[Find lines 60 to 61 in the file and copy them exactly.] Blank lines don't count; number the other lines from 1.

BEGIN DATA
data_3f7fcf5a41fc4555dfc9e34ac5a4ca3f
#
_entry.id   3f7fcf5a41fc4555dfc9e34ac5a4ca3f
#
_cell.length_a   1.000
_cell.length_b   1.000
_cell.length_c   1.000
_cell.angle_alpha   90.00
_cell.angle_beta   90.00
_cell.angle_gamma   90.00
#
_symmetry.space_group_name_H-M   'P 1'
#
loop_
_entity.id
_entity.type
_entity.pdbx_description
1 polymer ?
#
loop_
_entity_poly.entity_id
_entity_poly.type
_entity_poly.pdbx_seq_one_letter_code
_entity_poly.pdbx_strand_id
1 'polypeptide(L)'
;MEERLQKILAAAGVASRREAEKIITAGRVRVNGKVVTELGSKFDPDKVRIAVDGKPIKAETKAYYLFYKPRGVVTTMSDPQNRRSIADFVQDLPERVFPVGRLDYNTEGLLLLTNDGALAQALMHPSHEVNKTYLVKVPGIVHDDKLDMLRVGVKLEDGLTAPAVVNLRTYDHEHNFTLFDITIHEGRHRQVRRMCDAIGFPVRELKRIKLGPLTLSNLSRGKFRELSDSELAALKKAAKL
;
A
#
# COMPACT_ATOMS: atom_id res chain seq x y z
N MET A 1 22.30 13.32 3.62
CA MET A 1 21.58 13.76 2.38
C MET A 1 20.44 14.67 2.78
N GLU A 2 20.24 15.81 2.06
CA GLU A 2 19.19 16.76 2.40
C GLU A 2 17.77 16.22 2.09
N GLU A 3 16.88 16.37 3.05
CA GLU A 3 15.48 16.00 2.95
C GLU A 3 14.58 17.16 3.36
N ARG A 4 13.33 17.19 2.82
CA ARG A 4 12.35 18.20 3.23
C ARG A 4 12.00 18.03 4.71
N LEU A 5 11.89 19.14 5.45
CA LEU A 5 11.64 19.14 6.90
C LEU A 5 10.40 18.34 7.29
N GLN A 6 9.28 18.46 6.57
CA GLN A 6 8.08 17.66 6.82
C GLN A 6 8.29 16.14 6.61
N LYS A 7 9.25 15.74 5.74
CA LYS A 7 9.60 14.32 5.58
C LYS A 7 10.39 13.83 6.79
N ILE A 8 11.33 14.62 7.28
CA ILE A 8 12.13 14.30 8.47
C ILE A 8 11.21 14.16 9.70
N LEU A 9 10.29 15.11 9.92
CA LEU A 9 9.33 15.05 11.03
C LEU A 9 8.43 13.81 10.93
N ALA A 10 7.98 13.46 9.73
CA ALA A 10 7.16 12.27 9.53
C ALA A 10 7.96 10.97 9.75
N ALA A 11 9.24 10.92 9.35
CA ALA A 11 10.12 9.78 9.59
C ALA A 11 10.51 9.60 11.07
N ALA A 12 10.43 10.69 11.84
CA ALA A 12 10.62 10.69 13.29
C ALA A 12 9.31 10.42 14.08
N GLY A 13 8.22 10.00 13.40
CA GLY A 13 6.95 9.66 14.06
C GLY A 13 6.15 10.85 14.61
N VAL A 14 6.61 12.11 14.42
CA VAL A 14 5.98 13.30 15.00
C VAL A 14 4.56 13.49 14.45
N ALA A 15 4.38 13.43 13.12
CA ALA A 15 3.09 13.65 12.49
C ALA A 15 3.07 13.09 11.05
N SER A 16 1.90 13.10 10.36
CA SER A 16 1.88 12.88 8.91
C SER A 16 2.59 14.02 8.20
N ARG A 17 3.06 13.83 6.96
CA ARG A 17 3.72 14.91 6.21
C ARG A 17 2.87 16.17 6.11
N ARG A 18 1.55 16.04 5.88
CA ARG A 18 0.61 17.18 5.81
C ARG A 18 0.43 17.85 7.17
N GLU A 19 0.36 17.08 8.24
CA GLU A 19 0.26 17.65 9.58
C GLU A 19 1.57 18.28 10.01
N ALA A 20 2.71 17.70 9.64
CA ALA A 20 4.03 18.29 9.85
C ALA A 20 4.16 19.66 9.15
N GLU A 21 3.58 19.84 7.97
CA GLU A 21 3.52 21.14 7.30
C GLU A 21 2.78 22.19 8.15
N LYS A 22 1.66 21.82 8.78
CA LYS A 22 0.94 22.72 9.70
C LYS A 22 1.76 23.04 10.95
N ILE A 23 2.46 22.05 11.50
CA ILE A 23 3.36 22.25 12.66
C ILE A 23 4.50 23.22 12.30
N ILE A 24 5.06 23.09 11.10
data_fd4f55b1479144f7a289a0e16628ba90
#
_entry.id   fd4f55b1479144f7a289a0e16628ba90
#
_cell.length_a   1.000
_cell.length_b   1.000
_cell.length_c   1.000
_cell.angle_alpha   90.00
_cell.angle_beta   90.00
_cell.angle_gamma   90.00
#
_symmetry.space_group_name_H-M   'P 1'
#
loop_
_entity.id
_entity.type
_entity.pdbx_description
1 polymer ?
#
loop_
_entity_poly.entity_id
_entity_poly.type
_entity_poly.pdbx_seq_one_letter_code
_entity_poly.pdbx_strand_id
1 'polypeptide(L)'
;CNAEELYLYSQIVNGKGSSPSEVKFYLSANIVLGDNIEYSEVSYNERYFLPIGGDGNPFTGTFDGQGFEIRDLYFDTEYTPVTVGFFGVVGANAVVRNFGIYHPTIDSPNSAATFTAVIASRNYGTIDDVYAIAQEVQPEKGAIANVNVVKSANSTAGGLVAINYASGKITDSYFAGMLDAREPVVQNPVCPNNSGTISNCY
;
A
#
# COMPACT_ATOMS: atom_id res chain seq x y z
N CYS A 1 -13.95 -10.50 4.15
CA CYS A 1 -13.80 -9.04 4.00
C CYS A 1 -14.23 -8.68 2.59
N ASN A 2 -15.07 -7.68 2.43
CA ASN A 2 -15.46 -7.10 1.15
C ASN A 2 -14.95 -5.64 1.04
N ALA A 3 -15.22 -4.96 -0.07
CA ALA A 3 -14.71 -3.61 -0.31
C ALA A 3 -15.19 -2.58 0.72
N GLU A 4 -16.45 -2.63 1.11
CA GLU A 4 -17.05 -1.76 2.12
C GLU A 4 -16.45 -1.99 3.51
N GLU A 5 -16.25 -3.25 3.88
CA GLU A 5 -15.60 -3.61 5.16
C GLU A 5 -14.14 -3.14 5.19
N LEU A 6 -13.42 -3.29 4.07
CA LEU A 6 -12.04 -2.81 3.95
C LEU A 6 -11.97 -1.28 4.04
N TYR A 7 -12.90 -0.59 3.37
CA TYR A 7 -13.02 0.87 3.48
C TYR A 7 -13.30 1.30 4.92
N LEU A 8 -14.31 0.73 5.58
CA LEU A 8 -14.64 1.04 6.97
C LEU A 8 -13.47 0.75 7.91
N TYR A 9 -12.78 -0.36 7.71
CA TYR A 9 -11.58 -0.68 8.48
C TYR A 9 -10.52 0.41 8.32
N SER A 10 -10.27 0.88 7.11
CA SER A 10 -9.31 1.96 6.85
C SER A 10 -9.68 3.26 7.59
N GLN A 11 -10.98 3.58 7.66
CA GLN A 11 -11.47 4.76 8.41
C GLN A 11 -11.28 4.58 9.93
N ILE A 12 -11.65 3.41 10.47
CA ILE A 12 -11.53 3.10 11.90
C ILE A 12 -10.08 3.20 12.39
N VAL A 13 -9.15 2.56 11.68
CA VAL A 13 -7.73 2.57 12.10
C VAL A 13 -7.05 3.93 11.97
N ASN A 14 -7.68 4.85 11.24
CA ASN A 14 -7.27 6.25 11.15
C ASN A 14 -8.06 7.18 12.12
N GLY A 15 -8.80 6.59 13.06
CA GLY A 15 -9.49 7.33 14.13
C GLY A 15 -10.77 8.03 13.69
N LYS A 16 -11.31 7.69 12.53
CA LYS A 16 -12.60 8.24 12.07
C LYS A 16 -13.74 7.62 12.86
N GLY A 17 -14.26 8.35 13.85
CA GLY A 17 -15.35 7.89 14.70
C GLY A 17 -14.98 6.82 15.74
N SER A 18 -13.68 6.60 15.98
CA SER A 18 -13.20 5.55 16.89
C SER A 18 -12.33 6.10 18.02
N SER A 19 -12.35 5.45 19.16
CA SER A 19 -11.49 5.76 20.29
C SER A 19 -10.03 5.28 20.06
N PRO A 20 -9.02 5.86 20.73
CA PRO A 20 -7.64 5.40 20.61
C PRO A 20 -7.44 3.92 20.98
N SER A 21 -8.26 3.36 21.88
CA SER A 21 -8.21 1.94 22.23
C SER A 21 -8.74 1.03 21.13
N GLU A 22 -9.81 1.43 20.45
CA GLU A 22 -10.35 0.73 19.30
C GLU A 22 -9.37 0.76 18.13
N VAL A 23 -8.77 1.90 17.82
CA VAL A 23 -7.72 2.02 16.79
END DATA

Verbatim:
C ALA A 10 7.96 10.97 9.75
N ALA A 11 9.24 10.92 9.35